Thursday, October 20, 2011

Before It's Too Late

So I've had this blog for a while and obviously I don't post nearly enough. Every time I do, I think to myself, "I need to do this more". I almost feel if I am not writing something on it, I'm not experiencing much in life. If life can't inspire me to write something then what kind of a life is it?
Well I suppose something has inspired me, although, inspiration isn't always exciting and happy. Sometimes life sucks. Actually, I don't believe that. I hate those shirts that say, "Life is crap", I hate when people say "FML". I won’t argue that life is easy or life is perfect but ultimately life just is. And sadly, all life….ends. -Hence this post.
Several months ago a friend of mine emailed me that a former co-worker of ours that had been diagnosed with Cancer (I capitalize the word because for many of us, Cancer is personal.) There wasn't much info in the email but it indicated our former colleague "Patrick" (not his real name) had a tough ride ahead and was relocating to New England for better treatment. I worked with Patrick a lot over the years. We weren't that close but certainly had known each other well. He was a really nice guy, good to work with and happily married with 2 kids. I was totally shocked to hear the news and definitely felt horrible. I said to myself "I need to call him." Earlier this year I lost a friend to a suicide. It was someone I hadn’t talked to in about 8-12 months. We had busy lives so we often went months without being in touch. For several months, I often thought, “I need to catch up with Greg” (also not his real name). -But I didn’t. Then it was too late. I had no idea he had suffered from mental illness. I felt horrible for not staying in touch. I couldn’t procrastinate reaching out to a friend again.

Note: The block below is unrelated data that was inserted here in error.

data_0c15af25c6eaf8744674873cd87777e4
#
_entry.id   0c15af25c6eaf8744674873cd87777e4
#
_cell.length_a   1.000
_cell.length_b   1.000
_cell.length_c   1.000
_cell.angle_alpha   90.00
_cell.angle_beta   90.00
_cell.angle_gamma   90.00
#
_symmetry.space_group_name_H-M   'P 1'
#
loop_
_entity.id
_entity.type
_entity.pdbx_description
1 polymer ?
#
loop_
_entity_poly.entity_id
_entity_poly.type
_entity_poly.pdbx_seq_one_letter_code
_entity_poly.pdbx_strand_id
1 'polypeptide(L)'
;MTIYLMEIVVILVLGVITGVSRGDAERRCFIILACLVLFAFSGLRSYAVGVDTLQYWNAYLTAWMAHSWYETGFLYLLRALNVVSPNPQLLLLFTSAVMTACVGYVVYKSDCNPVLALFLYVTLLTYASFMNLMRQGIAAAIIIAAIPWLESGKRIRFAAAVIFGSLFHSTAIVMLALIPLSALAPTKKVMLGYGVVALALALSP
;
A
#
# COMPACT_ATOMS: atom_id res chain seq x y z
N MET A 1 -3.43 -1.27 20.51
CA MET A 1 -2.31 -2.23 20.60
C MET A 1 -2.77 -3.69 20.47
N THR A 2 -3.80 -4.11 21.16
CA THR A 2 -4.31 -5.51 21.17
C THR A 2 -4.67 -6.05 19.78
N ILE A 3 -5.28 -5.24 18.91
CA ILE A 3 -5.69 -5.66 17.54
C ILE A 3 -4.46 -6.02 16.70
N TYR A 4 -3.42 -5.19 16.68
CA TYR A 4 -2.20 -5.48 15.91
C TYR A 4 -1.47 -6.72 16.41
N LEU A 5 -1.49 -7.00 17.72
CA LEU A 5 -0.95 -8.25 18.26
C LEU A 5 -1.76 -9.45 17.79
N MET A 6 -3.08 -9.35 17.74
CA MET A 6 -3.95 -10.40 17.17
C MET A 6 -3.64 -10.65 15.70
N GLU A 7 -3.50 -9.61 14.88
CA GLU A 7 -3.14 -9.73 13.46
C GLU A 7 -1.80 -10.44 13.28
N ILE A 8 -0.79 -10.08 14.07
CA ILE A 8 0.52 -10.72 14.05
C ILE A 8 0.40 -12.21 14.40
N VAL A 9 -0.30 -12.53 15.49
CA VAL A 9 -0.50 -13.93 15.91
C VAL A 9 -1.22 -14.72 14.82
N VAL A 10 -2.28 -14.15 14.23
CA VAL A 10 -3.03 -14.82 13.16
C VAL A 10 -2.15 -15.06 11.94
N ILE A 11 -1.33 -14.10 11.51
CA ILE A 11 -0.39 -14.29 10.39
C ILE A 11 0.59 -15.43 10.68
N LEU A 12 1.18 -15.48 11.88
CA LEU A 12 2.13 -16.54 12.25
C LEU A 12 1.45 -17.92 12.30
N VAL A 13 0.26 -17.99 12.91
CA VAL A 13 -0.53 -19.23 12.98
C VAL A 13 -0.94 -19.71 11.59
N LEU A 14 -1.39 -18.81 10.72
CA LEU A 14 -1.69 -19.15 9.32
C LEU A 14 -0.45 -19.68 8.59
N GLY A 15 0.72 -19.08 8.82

It seems that everyone has encountered Cancer somehow in his or her life. Perhaps personally or from a family member or friend. Unlike life, Cancer sucks. Cancer is the opposite of life. I f**king hate Cancer, -with good reason.
I've always had a difficult time explaining to people about neighbors I had growing up. We were very close with the family next door. But people don't really grasp how close. When I say close, I really mean close. They were like family. I considered them second parents. Their daughters were and still are like older sisters. I love my real parents but Stan and Terri next door were a complement to them. I suppose it’s like the way some might feel about their grandparents. Except my neighbors were younger than my parents.
The point of the relationship is this. Stan ended up with Cancer fairly young. Stan was a big guy, handy and could fix anything. He seemed to be able to do anything. Within 6 months I watched my hero, Stan, be completely destroyed by Cancer. He went from a strong able man to a frail old victim in months. I would have never thought I would have to help Stan walk. I would have never thought I would have to order him to take vitamins, because he was always the boss. I would have never thought I would have to physically pick Stan up in order to get him into a car to go to chemo. I would have never thought I’d see Stan look to me for help. I would have never thought anything could beat Stan. I also would have never ever thought I would see Stan weep like a child. But it all happened because of Cancer. I f**king hate Cancer. When Stan battled it, I really considered it my fight too. I’ll always feel that I lost that fight. I hate losing. I expect I'll have another match with Cancer again someday, somehow. It’s a horrible disease that affects so many, so often.